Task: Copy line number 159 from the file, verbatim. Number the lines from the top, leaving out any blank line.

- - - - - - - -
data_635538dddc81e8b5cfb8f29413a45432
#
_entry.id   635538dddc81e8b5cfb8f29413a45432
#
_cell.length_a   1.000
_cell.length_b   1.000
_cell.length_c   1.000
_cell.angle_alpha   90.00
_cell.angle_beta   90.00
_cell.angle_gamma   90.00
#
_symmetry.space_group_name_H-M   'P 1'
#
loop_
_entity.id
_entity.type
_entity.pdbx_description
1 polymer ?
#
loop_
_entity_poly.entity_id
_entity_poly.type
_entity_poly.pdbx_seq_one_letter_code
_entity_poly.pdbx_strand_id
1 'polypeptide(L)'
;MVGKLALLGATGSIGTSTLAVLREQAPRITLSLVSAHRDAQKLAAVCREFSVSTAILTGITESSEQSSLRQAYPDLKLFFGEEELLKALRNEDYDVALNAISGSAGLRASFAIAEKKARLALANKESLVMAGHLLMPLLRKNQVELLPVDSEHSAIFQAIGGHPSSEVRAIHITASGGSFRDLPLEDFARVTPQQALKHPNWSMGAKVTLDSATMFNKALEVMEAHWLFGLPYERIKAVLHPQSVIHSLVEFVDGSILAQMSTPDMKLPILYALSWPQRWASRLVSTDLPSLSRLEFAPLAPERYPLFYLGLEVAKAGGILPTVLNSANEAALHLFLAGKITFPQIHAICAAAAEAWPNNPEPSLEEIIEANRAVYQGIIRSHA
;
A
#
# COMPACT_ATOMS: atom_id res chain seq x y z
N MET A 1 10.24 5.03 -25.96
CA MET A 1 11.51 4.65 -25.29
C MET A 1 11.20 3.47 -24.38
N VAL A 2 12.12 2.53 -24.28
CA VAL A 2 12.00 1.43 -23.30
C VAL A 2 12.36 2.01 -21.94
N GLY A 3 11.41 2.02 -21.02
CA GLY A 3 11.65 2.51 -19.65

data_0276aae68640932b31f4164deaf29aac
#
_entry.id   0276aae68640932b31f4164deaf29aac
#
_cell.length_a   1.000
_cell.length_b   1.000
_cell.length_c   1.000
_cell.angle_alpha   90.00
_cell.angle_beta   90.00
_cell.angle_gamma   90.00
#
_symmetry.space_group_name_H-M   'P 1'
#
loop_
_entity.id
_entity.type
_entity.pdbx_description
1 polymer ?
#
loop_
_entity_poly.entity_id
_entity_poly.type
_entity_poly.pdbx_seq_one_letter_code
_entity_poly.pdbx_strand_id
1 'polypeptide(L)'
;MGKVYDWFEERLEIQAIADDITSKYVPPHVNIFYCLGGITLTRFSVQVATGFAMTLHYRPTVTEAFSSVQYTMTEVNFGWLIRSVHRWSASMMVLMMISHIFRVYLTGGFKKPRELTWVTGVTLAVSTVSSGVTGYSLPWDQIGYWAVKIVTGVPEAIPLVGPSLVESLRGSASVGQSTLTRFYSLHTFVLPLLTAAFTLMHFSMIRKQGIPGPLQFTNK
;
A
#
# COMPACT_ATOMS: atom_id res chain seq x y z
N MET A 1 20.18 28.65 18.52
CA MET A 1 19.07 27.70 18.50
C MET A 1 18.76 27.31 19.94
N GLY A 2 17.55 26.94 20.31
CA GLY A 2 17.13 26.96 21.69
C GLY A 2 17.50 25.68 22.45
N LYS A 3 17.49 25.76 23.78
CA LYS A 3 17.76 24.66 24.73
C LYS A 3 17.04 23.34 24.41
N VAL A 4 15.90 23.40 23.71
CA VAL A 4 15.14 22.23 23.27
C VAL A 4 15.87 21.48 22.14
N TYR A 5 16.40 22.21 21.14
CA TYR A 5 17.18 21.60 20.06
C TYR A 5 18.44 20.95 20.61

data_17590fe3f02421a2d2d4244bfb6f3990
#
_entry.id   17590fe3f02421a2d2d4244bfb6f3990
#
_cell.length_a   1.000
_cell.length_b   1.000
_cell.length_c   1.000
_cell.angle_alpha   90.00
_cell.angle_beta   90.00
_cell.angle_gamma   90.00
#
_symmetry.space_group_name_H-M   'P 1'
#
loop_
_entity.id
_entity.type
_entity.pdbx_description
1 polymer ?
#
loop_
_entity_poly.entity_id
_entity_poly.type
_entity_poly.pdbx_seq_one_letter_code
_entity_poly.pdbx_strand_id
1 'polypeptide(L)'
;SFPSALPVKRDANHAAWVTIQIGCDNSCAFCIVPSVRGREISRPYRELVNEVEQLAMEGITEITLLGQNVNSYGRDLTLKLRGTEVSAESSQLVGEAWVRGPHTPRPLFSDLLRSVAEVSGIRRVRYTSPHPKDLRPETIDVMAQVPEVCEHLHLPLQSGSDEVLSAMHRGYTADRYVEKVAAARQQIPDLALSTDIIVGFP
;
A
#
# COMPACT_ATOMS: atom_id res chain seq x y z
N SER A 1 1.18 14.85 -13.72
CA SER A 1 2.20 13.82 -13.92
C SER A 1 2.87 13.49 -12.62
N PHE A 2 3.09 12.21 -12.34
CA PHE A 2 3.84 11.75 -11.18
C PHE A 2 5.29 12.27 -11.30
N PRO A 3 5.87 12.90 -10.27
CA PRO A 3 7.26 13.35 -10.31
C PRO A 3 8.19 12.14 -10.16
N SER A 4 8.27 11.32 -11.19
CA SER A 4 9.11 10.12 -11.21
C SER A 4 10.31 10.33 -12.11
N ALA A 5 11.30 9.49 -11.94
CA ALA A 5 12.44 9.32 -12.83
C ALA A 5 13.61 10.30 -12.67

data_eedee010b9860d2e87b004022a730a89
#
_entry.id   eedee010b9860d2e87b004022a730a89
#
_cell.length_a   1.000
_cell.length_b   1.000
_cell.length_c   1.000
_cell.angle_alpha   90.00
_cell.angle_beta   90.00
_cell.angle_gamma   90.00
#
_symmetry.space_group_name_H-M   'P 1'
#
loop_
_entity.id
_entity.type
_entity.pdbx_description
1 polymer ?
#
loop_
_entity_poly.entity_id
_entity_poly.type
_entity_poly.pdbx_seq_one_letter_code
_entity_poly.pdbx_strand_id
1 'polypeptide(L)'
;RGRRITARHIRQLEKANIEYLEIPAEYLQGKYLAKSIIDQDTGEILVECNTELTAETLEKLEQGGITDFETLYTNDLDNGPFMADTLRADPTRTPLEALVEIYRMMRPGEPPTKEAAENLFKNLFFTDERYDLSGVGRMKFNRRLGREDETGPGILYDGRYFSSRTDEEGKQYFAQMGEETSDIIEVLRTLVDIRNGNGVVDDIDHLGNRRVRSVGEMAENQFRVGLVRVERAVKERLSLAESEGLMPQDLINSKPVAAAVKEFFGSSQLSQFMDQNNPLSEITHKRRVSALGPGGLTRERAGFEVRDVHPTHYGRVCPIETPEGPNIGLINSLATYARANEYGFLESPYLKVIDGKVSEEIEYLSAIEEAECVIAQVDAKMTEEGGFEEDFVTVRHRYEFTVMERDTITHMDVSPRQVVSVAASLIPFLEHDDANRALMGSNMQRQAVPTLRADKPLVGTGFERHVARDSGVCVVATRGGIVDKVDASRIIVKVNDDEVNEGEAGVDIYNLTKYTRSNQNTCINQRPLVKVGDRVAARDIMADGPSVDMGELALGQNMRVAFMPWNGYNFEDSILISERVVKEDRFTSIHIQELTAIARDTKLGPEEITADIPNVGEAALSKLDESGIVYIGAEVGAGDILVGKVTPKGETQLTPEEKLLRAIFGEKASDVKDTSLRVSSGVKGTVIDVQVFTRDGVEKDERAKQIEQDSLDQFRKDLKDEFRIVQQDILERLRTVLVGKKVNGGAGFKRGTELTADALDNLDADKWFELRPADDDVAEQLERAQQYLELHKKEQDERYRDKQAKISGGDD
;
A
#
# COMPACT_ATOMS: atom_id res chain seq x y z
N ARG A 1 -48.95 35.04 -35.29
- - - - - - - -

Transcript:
N ARG A 1 -48.95 35.04 -35.29